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RickyPaul
2013-Dec-06, 05:47 AM
Everyone wants fitness so i am going to share some simple tips so that people can get fitness quickly.
1. Eat well and balanced diet food
2. Drink maximum water
3. Do walk daily and do some cardio exercises
4. Eat fruits and vegetables
5. Avoid fast food
For more tips visit this link LINK REMOVED

Noclevername
2013-Dec-06, 09:28 AM
5. Avoid fast food

Fast food is hard to catch, and tires me out. It's all the slow food that makes me fat. It just sits there!

rigel
2013-Dec-06, 09:18 PM
Good advice. I walk a little faster to keep the fast food from catching me.

Chuck
2013-Dec-07, 08:27 PM
Always remember:

Train, don't strain.

and

No pain, no gain.

Buttercup
2013-Dec-07, 08:30 PM
What a drag. :(

*lights another cigarette*

/joking (I don't smoke)

Not giving up sweets, EVER. :)

Noclevername
2013-Dec-07, 10:24 PM
Always remember:

Train, don't strain.

and

No pain, no gain.

I take a train so I don't strain.

Also, "Exercise never hurts me, I can watch it all day."

JohnD
2013-Dec-08, 11:14 PM
Good advice, excpet fopr the water.
"Maximum water"? You can drink yourself to death with water, you know!
Your kidneys have enormous capability to balance out your water intake. Drink more than you need and you just pee it out.
Drink when thirsty. But then, water is good!
JOn

starcanuck64
2013-Dec-08, 11:15 PM
I got very fit in a training program that involved moving 1,200 bales of hay from the fields to the barn in three days with three other people on my cousins central Idaho farm about 20 years ago. For aerobic health it's hard to beat haying during a July heatwave.

All you need is:

- A cousin with a farm.
- Enough pre-existing fitness that you don't die from heat stroke.
- Really hot weather in July.

pzkpfw
2013-Dec-08, 11:30 PM
Good advice, excpet fopr the water.
"Maximum water"? You can drink yourself to death with water, you know!
Your kidneys have enormous capability to balance out your water intake. Drink more than you need and you just pee it out.
Drink when thirsty. But then, water is good!
JOn

I've also read lately (can't provide reference right now) that some of the oft-quoted recommendations for amount of water to drink per day are a bit of a myth. Something to do with the study that led to it all being based on soldiers walking through a desert or something. e.g. Not directly applicable to office workers in a climate controlled building.

starcanuck64
2013-Dec-08, 11:35 PM
I've also read lately (can't provide reference right now) that some of the oft-quoted recommendations for amount of water to drink per day are a bit of a myth. Something to do with the study that led to it all being based on soldiers walking through a desert or something. e.g. Not directly applicable to office workers in a climate controlled building.

The Israelis found that if a soldier drank a litre of water an hour they probably wouldn't develop heat stroke even performing strenuously in very hot temperatures.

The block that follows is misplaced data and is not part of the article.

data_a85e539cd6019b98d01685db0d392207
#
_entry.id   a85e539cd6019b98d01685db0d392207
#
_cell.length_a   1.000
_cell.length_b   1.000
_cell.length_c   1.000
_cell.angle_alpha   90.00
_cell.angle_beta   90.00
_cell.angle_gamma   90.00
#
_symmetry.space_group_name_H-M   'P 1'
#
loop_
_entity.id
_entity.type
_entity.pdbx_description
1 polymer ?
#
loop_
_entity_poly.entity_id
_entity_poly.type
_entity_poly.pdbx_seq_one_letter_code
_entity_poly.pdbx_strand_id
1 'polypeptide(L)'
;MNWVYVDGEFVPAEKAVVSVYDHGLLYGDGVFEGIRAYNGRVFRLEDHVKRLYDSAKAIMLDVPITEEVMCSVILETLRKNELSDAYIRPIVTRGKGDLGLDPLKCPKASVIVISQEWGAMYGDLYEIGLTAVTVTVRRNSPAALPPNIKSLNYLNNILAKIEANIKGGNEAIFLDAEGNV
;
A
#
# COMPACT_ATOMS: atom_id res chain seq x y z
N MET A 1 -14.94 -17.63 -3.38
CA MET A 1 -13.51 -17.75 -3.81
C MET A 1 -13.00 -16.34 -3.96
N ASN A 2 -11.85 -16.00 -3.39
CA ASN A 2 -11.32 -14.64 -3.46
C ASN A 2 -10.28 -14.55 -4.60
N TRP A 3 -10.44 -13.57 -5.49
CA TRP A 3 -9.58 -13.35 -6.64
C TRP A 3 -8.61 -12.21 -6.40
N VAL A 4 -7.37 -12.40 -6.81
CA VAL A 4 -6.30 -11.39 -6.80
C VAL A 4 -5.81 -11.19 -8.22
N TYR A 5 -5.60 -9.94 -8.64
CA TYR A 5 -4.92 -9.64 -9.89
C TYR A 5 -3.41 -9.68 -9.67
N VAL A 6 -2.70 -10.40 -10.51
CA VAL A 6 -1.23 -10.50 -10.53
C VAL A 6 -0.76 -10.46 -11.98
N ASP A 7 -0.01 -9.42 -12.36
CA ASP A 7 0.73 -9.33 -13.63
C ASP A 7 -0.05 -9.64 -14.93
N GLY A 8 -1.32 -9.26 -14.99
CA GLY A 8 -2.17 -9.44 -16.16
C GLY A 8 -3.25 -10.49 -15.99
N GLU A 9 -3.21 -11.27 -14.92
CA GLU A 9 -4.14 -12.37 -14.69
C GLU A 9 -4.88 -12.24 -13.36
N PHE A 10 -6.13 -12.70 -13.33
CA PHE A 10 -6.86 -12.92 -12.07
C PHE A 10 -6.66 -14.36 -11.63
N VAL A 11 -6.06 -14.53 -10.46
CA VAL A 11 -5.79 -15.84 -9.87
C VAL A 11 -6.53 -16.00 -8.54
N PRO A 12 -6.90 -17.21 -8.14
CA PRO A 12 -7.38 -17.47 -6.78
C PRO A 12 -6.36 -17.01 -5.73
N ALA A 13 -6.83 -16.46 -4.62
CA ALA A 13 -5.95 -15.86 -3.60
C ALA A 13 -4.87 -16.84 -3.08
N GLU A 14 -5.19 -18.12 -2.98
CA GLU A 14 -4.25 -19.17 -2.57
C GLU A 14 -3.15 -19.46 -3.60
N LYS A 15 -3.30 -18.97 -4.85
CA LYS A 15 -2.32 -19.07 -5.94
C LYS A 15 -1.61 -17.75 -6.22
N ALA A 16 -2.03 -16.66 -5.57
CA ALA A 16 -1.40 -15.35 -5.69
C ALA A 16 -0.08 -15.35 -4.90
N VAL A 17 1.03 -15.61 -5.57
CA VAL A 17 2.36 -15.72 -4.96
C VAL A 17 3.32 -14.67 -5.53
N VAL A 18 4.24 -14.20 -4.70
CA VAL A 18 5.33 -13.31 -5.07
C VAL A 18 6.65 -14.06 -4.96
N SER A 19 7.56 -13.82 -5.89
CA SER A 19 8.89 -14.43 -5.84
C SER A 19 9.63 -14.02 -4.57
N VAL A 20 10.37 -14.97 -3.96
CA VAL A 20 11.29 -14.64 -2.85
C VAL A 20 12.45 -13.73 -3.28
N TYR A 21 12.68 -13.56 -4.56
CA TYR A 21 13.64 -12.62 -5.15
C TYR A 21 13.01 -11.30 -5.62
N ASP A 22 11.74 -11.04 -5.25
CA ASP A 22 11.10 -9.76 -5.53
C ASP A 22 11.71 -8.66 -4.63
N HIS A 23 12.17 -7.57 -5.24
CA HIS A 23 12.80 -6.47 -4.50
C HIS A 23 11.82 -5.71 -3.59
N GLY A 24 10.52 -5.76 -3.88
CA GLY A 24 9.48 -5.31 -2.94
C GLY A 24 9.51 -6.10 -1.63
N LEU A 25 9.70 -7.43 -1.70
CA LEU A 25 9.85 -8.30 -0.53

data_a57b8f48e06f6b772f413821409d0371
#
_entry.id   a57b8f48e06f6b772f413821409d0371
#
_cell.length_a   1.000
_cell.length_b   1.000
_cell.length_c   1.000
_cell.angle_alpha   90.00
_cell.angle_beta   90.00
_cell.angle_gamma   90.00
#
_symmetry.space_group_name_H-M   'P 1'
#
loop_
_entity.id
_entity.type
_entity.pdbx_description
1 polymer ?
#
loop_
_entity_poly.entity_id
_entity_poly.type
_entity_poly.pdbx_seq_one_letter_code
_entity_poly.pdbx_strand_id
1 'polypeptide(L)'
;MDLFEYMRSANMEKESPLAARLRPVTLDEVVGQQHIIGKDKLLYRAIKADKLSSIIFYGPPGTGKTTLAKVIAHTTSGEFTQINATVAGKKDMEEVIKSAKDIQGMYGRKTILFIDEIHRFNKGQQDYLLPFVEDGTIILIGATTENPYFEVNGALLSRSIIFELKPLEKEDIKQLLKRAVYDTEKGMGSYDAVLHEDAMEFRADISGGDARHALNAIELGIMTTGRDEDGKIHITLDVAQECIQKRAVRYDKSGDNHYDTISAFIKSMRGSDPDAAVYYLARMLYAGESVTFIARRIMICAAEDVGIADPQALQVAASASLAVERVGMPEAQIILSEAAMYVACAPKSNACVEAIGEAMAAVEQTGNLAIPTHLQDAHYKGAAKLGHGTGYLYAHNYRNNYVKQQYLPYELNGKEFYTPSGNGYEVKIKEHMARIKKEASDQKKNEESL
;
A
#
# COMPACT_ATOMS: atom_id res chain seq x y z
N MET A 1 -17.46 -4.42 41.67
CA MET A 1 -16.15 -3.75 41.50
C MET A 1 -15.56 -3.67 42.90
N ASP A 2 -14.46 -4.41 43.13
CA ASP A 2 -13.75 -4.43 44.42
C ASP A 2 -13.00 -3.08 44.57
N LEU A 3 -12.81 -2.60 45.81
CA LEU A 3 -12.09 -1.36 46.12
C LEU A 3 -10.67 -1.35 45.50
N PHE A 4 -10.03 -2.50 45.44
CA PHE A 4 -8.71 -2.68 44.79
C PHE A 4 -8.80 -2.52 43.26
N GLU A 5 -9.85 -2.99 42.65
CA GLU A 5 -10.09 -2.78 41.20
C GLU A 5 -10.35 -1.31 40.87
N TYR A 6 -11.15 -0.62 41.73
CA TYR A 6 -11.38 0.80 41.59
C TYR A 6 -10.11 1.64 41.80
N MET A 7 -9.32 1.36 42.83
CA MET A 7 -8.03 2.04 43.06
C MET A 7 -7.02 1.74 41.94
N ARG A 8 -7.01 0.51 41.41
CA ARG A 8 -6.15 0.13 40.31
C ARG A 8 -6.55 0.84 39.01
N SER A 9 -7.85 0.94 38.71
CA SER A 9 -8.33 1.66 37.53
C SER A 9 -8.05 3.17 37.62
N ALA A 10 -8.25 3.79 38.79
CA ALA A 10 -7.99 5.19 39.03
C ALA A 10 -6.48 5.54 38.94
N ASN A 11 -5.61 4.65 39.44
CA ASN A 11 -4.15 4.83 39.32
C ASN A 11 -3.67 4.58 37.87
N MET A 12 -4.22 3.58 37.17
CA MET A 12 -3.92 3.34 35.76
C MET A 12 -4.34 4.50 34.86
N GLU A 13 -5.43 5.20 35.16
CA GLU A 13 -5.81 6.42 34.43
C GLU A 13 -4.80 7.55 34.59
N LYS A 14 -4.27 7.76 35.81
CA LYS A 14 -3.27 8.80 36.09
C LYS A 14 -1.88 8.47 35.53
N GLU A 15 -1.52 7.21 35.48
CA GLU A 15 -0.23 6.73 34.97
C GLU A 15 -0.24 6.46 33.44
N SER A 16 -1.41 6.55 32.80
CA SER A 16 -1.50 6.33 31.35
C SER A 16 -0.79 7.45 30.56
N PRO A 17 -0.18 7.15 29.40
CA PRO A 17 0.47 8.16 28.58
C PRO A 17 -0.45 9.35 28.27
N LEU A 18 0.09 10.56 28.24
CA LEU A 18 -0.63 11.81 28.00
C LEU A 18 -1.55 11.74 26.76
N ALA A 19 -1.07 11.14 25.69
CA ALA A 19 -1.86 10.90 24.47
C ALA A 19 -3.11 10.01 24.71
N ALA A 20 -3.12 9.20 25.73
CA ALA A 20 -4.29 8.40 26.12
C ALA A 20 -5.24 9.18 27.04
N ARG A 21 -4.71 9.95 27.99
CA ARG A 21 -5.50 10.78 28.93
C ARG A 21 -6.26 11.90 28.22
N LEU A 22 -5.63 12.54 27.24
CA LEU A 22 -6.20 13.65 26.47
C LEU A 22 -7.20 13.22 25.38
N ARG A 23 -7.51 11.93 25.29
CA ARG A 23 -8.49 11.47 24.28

I've been in a hospital setting where some patients constantly tried to get drunk from water, it's not a very safe thing to do. Throwing off your electrolytic balance can be fatal.

Swift
2013-Dec-09, 02:13 AM
RickyPaul has been banned as a spammer, but feel free to discuss fitness

Noclevername
2013-Dec-09, 05:00 AM
RickyPaul? That's what I've been doing wrong, I got my fitness advice from someone called ChuckyCheese!


(Yes, I'm aware of the misspelling, but the joke works better this way. Just go with it.)

DonM435
2013-Dec-09, 04:59 PM
Is drinking diet soda all day any different from drinking the same volume of water?

JohnD
2013-Dec-09, 05:32 PM
Working hard, marching in desert heat, you will need lots of water.
And if you exercise hard in hot weather, like starcanuck, ditto, but except in the most extreme conditions the best guide is your own thirst.
Oh, and salt tablets are not needed in that situation! Plenty of salt in ordinary food - too much some say!

Diet soda? There have been suggestions that children who drink a lot of pop, especially sugary ones, get so many calories that way that not only are they prone to obesity, they will not eat proper foods and may be depleted in vitamins, proteins etc. that are in a normal diet. "Diet" soda won't give you the sugar, but are you eating a good diet of food as well?

John

Noclevername
2013-Dec-09, 05:36 PM
Is drinking diet soda all day any different from drinking the same volume of water?

Depends what's in the soda. Even without (or with less) sugar, the soda can contain all kinds of funky ingredients, most of them not given a lot of long-term testing beforehand.

NEOWatcher
2013-Dec-09, 08:15 PM
Depends what's in the soda. Even without (or with less) sugar, the soda can contain all kinds of funky ingredients, most of them not given a lot of long-term testing beforehand.
Even diet anything (at least from artifical sweeteners) can fool the body with sugar intake. So, even though the diet soda may not have a direct affect, it may cause you to intake the wrong balance of something else.

wd40
2013-Dec-09, 09:12 PM
Anyone have any experience of the "shape up" style of shoes which are made deliberately slightly unstable in order to keep the legs & back constantly "working out", thereby strengthening them and burn off calories, or so it is claimed?

JohnD
2013-Dec-09, 10:30 PM